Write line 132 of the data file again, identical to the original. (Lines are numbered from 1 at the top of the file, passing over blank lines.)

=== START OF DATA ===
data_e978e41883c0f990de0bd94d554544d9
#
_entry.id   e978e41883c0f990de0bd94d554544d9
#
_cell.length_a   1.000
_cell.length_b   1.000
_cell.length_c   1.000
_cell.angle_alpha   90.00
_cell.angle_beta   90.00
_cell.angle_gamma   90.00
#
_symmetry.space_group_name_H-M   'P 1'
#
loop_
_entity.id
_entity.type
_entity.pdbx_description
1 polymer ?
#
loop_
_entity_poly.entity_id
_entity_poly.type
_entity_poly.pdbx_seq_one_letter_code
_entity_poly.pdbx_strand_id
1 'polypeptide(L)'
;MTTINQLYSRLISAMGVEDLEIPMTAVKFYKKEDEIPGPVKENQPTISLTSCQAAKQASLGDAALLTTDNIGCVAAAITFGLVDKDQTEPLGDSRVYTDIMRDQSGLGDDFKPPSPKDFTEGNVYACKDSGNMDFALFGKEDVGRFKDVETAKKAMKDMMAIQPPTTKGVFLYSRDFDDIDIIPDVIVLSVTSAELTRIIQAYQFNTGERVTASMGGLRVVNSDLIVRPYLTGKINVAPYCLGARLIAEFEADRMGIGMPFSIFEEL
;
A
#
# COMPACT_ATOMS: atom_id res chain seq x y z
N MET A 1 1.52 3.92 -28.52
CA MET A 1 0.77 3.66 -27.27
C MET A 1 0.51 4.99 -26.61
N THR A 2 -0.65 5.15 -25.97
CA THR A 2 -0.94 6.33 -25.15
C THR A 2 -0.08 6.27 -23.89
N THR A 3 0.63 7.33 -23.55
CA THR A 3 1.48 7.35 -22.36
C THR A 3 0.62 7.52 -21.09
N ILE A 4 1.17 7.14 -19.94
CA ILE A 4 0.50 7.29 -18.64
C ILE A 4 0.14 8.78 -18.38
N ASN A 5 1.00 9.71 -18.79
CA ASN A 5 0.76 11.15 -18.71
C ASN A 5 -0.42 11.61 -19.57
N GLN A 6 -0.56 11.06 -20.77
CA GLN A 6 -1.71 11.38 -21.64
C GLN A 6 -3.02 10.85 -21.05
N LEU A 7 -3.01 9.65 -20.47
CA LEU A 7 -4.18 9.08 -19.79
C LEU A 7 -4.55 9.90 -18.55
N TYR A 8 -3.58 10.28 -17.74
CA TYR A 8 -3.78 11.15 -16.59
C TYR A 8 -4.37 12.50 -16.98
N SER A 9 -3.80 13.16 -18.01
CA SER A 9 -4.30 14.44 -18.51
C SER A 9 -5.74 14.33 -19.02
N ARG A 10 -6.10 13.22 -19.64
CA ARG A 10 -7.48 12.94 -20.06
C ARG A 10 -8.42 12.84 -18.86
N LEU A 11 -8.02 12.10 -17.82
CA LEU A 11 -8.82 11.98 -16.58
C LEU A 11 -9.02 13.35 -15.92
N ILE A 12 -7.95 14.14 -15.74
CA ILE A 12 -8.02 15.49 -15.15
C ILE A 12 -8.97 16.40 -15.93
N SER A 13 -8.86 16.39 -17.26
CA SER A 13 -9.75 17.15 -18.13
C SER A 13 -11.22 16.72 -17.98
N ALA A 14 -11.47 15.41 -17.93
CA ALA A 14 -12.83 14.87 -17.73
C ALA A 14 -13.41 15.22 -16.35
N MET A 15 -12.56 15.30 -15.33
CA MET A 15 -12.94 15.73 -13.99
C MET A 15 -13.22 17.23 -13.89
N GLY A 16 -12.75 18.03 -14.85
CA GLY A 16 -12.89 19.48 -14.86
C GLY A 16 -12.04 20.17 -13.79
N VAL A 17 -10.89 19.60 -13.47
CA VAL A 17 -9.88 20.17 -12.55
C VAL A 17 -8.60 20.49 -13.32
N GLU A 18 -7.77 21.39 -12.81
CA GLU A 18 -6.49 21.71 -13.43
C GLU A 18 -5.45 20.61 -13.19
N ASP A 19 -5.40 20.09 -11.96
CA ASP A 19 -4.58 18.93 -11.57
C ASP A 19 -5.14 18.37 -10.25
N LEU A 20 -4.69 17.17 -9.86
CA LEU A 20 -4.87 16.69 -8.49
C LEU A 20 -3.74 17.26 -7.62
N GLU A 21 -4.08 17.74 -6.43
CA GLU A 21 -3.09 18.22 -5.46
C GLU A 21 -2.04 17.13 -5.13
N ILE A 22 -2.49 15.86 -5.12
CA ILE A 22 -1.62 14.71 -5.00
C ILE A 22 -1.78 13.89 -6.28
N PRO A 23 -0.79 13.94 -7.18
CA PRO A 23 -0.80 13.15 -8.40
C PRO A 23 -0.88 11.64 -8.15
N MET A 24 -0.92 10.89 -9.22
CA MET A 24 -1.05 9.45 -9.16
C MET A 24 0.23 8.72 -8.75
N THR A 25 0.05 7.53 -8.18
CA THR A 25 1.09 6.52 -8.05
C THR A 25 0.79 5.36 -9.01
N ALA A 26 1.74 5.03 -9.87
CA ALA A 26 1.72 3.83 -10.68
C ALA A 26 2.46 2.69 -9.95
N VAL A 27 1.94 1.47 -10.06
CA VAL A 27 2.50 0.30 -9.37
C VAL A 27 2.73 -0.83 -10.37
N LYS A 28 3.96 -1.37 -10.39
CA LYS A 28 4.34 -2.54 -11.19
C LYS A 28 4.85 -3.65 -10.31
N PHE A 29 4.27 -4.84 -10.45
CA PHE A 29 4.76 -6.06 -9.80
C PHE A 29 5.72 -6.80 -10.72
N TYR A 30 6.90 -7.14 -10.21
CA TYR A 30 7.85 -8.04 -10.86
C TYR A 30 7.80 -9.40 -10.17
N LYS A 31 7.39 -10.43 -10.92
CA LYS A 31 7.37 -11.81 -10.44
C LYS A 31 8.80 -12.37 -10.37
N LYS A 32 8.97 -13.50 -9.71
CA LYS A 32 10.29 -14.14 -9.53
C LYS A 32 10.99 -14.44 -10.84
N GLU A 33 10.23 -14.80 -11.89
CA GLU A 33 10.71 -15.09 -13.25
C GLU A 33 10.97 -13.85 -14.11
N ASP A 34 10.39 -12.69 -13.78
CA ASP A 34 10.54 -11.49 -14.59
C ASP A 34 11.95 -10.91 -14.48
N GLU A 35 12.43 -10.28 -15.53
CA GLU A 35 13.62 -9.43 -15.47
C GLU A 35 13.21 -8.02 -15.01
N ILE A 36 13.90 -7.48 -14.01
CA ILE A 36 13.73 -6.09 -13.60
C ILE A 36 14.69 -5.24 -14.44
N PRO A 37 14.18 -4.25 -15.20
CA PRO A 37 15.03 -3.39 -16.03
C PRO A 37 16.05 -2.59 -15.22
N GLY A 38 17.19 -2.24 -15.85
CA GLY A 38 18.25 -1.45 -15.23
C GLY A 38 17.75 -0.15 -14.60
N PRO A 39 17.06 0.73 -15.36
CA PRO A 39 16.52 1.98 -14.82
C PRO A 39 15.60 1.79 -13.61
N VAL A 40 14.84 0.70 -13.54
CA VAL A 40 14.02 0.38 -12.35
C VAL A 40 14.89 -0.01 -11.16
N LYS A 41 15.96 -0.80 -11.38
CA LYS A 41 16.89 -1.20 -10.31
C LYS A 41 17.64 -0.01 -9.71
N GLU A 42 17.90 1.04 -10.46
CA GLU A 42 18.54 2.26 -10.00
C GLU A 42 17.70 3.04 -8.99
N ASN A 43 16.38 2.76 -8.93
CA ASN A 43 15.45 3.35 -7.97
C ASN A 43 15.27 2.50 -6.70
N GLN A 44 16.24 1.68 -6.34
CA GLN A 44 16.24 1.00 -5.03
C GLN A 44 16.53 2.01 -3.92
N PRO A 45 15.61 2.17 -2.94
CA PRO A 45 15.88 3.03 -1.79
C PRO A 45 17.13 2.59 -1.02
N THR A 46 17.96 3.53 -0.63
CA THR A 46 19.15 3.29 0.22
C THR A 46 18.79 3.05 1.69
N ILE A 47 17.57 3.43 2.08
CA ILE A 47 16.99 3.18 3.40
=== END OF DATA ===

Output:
C ASP A 34 11.95 -10.91 -14.48